Tag Archives: customer service

Starving Chickens to Make a Buck

Jeff Hartman 1/30/2023

One of the most salient features of our culture is that there is so much bullshit. ~Harry G. Frankfurt, Princeton University Professor Emeritus, On Bullshit

What do Hunter Harrison—slash-and-burn railroad turnaround maven who was an early implementer of Precision Scheduled Railroading, and Benito Mussolini—murderous Italian dictator—have in common? 1) Both are said to have made the trains run on time, and 2) both are dead. What’s the difference between the two men? One said, “Cultures change, one funeral at a time” and emphasized the importance of “detoxing the culture by weeding out the non-believers.” The other was just a dictator.

When five Union Pacific (UP) railroad corn trains from the mid-west were missing in action in December 2022 somewhere between mid-west grain elevators and California feed lots, half a million hungry Foster Farms cattle were shambling around barren feed lots like zombies, and 50 million Foster Farms chickens and turkeys on the verge of starvation were staring at each other with murder in their hearts, ready to take up cannibalism. UP blamed the situation on bad winter weather.

Foster Farms, though, snitched off the Feds, filing a petition with the Surface Transportation Board for an emergency service order due to a significant deterioration in rail service from UP. Again. Foster Farms wrote that while Union Pacific had at one time provided service “with reasonable regularity… but has demonstrated without any doubt that it can no longer do so for the indefinite future under its current operating plans and priorities.”

American railroads are actually not entirely for-profit operations. They are common carriers that are essential to the success of the American economy as a whole, and the Surface Transportation Board has the power to regulate how they operate in the same way that the FDIC has the power to regulate banks. Until fairly recently, though, a phone call from the CEO of a Class I railroad was enough to get the ICC or the STB to back off proposed regulations and orders that displeased the management of a big railroad.

The STB investigated for a day or two and ordered Union Pacific to deliver the grain to Foster Farms with the highest possible priority and to inform the STB daily of the precise location of any and all UP corn trains making their way toward Foster Farms. As well, the feds ordered UP to send top executives to a mandatory hearing where representatives of the STB, UP, rail unions, and UP customers would discuss why a Union Pacific meltdown was again threatening the lives of 50M Foster Farms chickens, turkeys, beef cattle, and milk cows.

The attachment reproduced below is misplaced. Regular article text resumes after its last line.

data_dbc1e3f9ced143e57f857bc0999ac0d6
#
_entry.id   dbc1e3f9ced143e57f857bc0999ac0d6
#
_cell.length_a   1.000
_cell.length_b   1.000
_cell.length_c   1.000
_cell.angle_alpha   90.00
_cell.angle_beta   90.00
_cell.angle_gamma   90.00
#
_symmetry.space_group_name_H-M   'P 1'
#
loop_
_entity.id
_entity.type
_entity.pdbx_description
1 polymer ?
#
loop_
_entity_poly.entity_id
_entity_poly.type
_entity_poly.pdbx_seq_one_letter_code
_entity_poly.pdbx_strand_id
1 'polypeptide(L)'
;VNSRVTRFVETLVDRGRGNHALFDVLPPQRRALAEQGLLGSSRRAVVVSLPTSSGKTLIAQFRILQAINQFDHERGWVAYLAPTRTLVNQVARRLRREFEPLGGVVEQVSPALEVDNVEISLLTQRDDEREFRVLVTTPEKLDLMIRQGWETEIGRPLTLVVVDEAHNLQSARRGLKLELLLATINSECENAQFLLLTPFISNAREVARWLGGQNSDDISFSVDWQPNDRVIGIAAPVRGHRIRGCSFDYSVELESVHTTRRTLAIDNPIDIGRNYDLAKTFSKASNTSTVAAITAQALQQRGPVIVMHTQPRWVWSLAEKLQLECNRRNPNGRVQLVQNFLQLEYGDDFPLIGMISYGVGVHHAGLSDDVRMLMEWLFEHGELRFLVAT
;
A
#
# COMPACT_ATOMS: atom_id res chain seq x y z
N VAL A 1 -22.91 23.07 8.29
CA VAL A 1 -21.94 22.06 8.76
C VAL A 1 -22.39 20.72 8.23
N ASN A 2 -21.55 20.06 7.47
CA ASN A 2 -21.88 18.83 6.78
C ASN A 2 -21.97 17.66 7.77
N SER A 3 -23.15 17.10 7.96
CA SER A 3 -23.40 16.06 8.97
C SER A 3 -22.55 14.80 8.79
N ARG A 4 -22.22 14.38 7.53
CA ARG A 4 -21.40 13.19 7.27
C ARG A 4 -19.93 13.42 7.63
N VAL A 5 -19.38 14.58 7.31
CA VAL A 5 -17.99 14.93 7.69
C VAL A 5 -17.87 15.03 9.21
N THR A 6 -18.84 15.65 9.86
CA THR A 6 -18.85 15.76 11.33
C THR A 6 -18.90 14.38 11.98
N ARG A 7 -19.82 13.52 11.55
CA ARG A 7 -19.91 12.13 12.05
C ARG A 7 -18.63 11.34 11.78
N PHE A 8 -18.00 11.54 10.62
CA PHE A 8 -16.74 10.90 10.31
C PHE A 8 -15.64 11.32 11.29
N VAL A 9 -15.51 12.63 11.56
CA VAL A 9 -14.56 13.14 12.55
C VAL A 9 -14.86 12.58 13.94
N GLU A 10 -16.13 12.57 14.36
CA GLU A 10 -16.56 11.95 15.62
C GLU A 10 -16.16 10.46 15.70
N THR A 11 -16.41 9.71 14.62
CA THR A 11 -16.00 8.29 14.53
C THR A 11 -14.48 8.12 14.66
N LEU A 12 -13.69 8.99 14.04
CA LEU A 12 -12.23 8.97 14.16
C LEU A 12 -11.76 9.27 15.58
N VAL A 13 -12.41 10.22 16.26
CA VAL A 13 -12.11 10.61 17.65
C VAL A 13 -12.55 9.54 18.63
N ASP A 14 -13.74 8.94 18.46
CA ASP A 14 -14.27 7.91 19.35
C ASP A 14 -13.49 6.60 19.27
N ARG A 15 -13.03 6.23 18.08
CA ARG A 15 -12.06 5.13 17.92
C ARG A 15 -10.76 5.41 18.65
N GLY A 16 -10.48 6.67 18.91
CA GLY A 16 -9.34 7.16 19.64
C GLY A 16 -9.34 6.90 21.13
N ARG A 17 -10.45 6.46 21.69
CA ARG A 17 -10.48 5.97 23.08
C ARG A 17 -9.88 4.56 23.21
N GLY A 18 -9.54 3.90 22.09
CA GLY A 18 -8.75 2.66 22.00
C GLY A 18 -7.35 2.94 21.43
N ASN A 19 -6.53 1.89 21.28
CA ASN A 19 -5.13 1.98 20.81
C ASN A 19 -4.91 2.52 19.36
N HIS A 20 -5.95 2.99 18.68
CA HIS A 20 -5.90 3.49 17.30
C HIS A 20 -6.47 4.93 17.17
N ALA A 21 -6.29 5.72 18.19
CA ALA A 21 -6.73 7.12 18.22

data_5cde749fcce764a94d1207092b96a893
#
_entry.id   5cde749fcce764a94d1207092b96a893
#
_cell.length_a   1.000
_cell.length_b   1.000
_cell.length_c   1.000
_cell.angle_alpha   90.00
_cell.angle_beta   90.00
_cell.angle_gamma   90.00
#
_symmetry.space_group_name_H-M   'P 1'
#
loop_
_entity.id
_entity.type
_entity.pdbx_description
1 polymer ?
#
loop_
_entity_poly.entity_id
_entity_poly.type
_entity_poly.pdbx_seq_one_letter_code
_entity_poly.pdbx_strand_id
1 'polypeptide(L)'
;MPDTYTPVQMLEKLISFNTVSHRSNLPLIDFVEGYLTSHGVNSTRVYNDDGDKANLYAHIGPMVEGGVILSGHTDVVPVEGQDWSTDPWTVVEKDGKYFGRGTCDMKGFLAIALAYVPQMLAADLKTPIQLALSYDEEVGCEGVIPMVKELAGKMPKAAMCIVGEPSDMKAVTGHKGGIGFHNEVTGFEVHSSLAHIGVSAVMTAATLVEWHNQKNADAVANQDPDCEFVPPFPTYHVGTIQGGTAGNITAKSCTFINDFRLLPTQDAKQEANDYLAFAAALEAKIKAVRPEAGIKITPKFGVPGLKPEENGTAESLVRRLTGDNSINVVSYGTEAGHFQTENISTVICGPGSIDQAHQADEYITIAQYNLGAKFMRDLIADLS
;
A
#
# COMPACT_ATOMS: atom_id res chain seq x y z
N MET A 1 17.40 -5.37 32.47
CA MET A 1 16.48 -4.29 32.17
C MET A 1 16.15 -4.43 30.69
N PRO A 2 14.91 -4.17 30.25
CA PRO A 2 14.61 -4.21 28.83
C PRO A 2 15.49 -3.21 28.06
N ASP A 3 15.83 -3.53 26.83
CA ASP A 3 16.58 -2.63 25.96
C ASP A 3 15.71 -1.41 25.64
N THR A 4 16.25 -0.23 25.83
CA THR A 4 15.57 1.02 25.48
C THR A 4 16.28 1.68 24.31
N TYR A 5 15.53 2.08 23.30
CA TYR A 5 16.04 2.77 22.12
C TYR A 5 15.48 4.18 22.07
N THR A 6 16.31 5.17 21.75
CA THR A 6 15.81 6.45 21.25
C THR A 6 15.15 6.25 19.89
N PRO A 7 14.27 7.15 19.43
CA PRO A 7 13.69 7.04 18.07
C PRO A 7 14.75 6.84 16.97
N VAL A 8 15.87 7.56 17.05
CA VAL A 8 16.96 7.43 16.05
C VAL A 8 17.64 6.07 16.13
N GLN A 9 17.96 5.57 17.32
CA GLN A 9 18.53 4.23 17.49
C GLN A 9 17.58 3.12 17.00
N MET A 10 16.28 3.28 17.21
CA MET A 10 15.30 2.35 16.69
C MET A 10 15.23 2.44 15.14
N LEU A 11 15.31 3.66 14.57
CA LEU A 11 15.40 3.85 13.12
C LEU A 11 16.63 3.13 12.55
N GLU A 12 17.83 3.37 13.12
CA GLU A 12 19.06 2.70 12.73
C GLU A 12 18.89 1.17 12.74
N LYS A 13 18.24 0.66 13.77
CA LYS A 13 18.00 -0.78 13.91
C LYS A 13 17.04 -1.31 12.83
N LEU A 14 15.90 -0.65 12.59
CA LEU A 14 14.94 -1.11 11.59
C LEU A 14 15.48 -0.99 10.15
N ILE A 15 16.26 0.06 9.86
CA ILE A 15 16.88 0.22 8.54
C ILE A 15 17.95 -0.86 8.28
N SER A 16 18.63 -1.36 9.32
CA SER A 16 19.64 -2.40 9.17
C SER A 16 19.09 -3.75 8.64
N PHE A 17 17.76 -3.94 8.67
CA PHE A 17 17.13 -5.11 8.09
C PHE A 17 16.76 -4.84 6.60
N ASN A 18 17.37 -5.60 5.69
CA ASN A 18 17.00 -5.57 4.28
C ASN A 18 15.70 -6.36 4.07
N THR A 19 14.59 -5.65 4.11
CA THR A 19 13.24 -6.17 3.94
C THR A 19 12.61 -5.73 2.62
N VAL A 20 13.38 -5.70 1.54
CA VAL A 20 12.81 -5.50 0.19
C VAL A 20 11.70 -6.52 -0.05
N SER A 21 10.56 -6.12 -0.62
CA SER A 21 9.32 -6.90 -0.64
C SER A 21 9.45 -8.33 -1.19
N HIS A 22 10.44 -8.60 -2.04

It turns out a similar chicken-feed crisis had occurred between UP and Foster Farms just six months earlier. But that was in June, when frigid, winter weather probably hadn’t seemed like a plausible excuse. In the summer of ‘22 starving chicken crises, Union Pacific blamed their failure to get Foster Farms’ chickens fed on “congestion.”

If you’re thinking congestion seems like the kind of weasel word that belongs in Prof. Frankfurter’s book on the theoretical underpinnings of “bulls***” and the rigorous distinction between bull***, humbug, balderdash, claptrap, hokum, drivel, buncombe, imposture, quackery, and everything else short of high-octane lies, you aren’t alone.

In June, STB Chairman Martin J. Olberman—an attorney who’d previously served as Chairman of Metra, Chicago’s commuter railroad, as well as a Board member for the Chicago Metropolitan Agency for Planning and the Chicago City Council—who clearly viewed his job as more than that of an errand boy for the railroads like the good old days, had issued an emergency order to UP to get the chickens fed in a great hurry.

Plenty of Union Pacific customers, rail union members, and rail shippers thought “congestion” had little or nothing to do with what civilians might imagine, i.e., lines of long freight trains standing motionless on the tracks with the crews playing TikTok and texting cute women on Tinder or something while waiting their turn at a single-track switch. This included outfits like Foster Farms in danger of killing chickens, turkeys, and cattle if UP trains were too late, but also outfits merely in danger of having to shut down assembly lines, lay off workers, lose money and possibly go out of business if the trains ran seriously late. According to Trains Magazine, STB Chair Martin Olberman told the RailTrends conference in New York in November 2022 that “congestion” was a euphemism for “we don’t have enough crews to move our trains and keep our network fluid.” Picture trains standing motionless with no one playing TikTok or texting because there’s nobody in the lead cab. The non-UP definition of congestion: Cutting to the bone on “lanes,” routes, crews, locomotives, rail cars, wages, and safety; for instance, running super-long trains with skeleton crews.

Something was definitely off the rails (sorry) between Foster Farms and Union Pacific. But what? You had a giant railroad ($21.8B in 2021) and a giant meat packing company ($3B in 2021) in a marriage you’d have thought was made in heaven: Two big companies whose business mattered to each other, a scheduled series of nine or ten unit corn trains per month that traveled directly from Point A (mid-west grain elevators) to Point B (Central Valley California feed lots) on a regular basis with no switching required in a situation where making the trains run on time was critical to keeping Foster Farms feed lots from transmogrifying into Nazi-scale death camps, where millions of dead chickens, turkey, and beef cattle had to be bulldozed into mass graves.